Organon aphorism §231
The INTERMITTENT DISEASES deserve a special consideration, as well those that recur at certain periods—like the great number of intermittent fevers, and the apparently non-febrile affections that recur at intervals like intermittent fevers—as also those in which certain morbid states alternate at uncertain intervals with morbid states of a different kind.
Organon aphorism §232
These latter, ALTERNATING diseases, are also very numerous,( 127 ) but all belong to the class of chronic diseases; they are generally a manifestation of developed psora alone, sometimes, but seldom, complicated with a syphilitic miasm, and therefore in the former case may be cured by antipsoric medicines; in the latter, however, in alternation with antisyphilitics as taught in my work on the CHRONIC DISEASES.
Organon aphorism §233
The TYPICAL INTERMITTENT DISEASES are those where a morbid state of unvarying character returns at a tolerably fixed period, whilst the patient is apparently in good health, and takes its departure at an equally fixed period; this is observed in those apparently non-febrile morbid STATES THAT COME and go in a periodical manner (at certain times), as well as in those of a febrile character, to wit, the numerous varieties of intermittent fevers.
Organon aphorism §234
Those apparently non-febrile, typical, periodically recurring morbid states just alluded to observed in one single patient at a time (they do not usually appear sporadically or epidemically) always belong to the chronic diseases, mostly to those that are purely psoric, are but seldom complicated with syphilis, and are successfully treated by the same means; yet it is sometimes necessary to employ as an intermediate remedy a small dose of a potentized solution of cinchona bark, in order to extinguish completely their intermittent type.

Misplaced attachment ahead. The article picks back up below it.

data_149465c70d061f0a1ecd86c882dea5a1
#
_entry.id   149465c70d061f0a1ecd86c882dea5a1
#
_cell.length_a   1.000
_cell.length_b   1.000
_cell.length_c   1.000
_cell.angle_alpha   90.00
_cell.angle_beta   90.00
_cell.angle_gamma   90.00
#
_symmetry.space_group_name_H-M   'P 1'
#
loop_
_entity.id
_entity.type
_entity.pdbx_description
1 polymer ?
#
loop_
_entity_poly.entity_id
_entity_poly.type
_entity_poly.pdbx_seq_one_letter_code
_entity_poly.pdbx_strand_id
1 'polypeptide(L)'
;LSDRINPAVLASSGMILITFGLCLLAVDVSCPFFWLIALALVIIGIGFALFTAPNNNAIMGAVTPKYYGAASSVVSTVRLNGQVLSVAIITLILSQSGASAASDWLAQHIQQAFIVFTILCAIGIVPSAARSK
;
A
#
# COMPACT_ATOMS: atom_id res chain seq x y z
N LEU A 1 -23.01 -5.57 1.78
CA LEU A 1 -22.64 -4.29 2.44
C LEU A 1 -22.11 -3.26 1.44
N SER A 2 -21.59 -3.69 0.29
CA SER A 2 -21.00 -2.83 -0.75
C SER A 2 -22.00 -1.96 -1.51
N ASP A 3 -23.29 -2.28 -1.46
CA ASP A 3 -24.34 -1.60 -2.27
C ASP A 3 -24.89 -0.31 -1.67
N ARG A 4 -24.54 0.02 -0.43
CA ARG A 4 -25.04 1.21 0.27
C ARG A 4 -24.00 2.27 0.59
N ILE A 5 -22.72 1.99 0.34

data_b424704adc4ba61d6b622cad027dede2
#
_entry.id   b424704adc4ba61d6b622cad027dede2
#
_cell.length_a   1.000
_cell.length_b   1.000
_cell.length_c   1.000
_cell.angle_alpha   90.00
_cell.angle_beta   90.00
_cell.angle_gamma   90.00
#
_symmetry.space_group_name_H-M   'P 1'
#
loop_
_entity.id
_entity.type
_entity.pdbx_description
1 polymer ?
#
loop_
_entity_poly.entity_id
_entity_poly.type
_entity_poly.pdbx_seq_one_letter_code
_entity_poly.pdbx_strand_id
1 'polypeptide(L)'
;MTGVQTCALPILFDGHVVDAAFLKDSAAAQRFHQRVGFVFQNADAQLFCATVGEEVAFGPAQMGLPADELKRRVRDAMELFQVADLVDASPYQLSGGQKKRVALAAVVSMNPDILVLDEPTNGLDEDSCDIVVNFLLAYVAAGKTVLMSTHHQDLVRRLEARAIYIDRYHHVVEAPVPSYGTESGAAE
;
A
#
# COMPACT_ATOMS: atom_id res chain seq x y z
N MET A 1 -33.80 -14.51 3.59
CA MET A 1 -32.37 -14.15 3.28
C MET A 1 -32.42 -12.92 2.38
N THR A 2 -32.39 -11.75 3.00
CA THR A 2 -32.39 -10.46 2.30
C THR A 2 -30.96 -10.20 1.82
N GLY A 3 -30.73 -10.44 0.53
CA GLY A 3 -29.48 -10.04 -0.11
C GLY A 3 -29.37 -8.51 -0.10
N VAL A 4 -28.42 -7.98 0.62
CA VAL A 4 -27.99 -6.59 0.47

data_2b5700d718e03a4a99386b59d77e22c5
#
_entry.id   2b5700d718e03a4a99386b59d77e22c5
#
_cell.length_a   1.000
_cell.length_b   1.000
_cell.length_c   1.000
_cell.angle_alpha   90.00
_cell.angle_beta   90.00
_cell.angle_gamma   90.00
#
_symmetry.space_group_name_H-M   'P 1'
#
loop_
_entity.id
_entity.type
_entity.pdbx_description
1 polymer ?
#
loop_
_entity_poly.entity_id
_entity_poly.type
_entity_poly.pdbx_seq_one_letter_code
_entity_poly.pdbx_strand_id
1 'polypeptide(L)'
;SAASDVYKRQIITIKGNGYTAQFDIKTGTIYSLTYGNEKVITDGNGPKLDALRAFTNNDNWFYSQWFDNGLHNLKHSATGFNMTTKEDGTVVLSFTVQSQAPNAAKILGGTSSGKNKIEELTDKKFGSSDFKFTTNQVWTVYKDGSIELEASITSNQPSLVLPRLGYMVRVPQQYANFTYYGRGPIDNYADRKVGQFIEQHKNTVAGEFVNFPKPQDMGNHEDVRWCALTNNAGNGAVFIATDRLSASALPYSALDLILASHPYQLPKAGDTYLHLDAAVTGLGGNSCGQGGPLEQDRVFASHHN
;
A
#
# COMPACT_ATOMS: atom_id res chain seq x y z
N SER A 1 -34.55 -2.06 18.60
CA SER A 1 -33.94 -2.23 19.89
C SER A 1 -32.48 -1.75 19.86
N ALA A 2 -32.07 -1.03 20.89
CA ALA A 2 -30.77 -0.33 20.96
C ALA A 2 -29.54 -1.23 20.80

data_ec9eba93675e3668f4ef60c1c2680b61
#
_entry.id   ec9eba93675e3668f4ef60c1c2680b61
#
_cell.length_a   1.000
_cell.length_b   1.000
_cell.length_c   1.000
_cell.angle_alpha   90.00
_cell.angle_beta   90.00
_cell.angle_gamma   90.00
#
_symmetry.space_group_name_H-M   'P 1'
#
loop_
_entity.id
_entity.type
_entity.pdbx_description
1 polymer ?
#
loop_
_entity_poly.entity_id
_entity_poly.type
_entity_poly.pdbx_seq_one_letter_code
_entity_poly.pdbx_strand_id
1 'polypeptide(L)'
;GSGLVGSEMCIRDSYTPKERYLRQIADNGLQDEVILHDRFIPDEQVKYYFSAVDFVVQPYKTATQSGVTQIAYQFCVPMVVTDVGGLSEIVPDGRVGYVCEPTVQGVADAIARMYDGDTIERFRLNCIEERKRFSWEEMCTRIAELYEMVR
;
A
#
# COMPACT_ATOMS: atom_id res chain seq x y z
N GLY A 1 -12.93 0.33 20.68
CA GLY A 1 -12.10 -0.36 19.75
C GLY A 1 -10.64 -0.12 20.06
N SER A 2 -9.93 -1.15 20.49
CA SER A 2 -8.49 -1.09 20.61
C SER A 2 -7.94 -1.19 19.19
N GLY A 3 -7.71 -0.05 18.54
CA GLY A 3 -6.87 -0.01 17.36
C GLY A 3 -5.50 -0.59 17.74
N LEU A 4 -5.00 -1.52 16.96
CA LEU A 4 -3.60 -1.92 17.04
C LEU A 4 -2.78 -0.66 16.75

Organon aphorism §235
With regard to the INTERMITTENT FEVERS, ( 128 ) that prevail sporadically or epidemically (not those endemically located in marshy districts), we often find every paroxysm likewise composed of two opposite alternating states (cold, heat—heat, cold), more frequently still of three (cold, heat, sweat). Therefore the remedy selected for them from the general class of proved (common, not antipsoric) medicines must either (and remedies of this sort are the surest) be able likewise to produce in the healthy body two (or all three) similar alternating states, or else must correspond by similarity of symptoms, in the most homeopathic manner possible, to the strongest, best marked, and most peculiar alternating state (either to the cold stage, or to the hot stage, or to the sweating stage, each with its accessory symptoms, according as the one or other alternating state is the strongest and most peculiar) ; but the symptoms of the patient's health during the intervals when he is free from fever must be the chief guide to the most appropriate homeopathic remedy. ( 129 )